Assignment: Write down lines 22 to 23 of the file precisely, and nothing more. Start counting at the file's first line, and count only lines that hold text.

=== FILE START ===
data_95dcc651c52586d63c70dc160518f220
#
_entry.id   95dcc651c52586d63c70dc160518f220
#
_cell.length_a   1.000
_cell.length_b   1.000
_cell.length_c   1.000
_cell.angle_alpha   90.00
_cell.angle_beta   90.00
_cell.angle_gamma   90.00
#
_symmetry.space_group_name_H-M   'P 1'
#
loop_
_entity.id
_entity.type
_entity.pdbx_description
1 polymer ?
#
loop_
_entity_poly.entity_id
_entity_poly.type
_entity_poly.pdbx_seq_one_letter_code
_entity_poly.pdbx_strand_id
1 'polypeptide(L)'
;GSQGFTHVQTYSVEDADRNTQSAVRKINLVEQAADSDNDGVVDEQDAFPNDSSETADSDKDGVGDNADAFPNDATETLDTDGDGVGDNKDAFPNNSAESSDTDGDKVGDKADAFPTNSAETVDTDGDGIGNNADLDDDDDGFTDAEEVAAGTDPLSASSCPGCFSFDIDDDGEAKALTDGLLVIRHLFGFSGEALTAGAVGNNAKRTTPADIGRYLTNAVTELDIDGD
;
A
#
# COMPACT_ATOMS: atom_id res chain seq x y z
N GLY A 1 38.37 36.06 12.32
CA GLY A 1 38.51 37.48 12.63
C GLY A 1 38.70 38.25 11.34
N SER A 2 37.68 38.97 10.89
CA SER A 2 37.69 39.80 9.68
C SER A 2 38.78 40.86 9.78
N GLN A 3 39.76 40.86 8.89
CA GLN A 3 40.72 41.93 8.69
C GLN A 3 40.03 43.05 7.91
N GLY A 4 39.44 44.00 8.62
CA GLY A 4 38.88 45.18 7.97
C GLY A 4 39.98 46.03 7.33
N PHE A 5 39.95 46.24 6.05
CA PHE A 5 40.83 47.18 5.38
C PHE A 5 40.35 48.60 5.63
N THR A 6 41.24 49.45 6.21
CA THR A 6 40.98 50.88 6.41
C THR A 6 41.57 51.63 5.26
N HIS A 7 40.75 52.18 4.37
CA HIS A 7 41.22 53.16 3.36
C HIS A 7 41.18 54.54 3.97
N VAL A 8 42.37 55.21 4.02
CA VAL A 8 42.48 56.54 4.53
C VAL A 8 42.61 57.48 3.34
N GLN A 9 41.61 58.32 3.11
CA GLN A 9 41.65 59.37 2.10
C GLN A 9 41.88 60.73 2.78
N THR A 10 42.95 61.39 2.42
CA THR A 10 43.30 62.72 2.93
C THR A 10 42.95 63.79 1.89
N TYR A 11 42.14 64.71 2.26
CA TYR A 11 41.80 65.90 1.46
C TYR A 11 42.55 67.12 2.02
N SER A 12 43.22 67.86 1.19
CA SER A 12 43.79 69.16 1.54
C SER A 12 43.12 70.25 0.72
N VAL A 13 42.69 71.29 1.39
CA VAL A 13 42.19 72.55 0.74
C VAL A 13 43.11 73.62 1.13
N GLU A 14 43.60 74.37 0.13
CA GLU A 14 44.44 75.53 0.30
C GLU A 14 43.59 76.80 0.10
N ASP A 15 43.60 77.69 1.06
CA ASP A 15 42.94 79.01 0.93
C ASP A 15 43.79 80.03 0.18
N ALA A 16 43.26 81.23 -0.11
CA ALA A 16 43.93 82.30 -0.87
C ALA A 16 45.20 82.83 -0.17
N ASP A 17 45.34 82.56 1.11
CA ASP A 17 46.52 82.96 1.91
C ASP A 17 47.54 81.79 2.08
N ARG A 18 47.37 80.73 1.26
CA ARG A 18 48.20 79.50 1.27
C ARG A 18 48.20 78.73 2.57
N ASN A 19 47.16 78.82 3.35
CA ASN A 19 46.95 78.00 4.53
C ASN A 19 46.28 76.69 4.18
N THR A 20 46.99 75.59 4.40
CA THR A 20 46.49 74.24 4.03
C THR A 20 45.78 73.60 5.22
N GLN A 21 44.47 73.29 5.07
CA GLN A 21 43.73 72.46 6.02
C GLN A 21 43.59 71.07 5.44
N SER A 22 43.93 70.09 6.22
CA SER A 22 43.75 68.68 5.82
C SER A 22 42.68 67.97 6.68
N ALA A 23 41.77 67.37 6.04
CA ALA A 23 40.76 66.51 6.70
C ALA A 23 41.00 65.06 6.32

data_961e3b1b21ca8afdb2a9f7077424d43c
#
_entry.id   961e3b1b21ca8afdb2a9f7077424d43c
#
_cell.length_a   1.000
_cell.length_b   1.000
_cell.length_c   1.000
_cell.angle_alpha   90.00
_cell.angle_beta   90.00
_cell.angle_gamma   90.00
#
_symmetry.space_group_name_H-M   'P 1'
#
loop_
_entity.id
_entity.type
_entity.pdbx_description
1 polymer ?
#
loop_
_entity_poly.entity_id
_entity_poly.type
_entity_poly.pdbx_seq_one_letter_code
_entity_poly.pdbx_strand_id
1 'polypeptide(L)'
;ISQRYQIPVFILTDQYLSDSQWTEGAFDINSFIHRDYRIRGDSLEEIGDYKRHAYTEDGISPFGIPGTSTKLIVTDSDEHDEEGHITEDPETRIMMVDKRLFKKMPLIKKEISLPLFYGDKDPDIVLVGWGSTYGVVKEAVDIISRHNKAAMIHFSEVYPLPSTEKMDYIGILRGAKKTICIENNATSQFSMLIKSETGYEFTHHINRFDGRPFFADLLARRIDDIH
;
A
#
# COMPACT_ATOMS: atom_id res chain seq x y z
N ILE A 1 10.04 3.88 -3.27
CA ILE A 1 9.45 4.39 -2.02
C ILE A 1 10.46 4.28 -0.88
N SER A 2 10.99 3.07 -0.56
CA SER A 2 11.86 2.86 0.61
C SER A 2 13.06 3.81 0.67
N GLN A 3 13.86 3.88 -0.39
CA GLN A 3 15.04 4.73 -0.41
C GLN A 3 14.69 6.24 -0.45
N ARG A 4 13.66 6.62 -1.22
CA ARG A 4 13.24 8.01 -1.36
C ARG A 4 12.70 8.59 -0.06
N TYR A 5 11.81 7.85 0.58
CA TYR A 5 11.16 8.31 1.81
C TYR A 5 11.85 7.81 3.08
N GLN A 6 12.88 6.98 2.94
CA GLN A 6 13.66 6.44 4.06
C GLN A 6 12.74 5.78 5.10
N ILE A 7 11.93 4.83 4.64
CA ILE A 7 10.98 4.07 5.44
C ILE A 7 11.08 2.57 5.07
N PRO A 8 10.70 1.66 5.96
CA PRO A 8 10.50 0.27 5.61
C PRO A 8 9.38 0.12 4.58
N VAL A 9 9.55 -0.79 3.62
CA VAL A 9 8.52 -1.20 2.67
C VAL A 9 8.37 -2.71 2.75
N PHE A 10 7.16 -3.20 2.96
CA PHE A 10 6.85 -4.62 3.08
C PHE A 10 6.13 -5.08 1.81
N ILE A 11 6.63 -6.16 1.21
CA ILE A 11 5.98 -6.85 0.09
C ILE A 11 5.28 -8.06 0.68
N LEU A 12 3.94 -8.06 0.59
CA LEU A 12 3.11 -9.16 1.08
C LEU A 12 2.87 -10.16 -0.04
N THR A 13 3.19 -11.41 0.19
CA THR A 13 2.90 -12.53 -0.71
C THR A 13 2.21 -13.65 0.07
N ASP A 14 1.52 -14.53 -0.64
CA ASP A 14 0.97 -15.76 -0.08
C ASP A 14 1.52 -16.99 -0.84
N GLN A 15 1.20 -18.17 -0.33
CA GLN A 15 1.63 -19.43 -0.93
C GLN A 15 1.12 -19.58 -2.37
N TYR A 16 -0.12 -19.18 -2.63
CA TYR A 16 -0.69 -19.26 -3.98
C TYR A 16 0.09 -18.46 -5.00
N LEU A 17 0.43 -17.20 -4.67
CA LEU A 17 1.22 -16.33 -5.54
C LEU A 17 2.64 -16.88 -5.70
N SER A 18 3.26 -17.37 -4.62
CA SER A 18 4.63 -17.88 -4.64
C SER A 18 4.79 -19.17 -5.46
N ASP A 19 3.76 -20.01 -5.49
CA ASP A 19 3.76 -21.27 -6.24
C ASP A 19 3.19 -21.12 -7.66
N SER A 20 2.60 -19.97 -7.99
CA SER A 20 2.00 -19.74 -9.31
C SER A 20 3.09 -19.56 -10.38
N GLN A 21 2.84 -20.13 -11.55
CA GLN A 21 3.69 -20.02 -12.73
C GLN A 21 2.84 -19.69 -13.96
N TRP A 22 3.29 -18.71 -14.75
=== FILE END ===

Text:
_entity_poly.type
_entity_poly.pdbx_seq_one_letter_code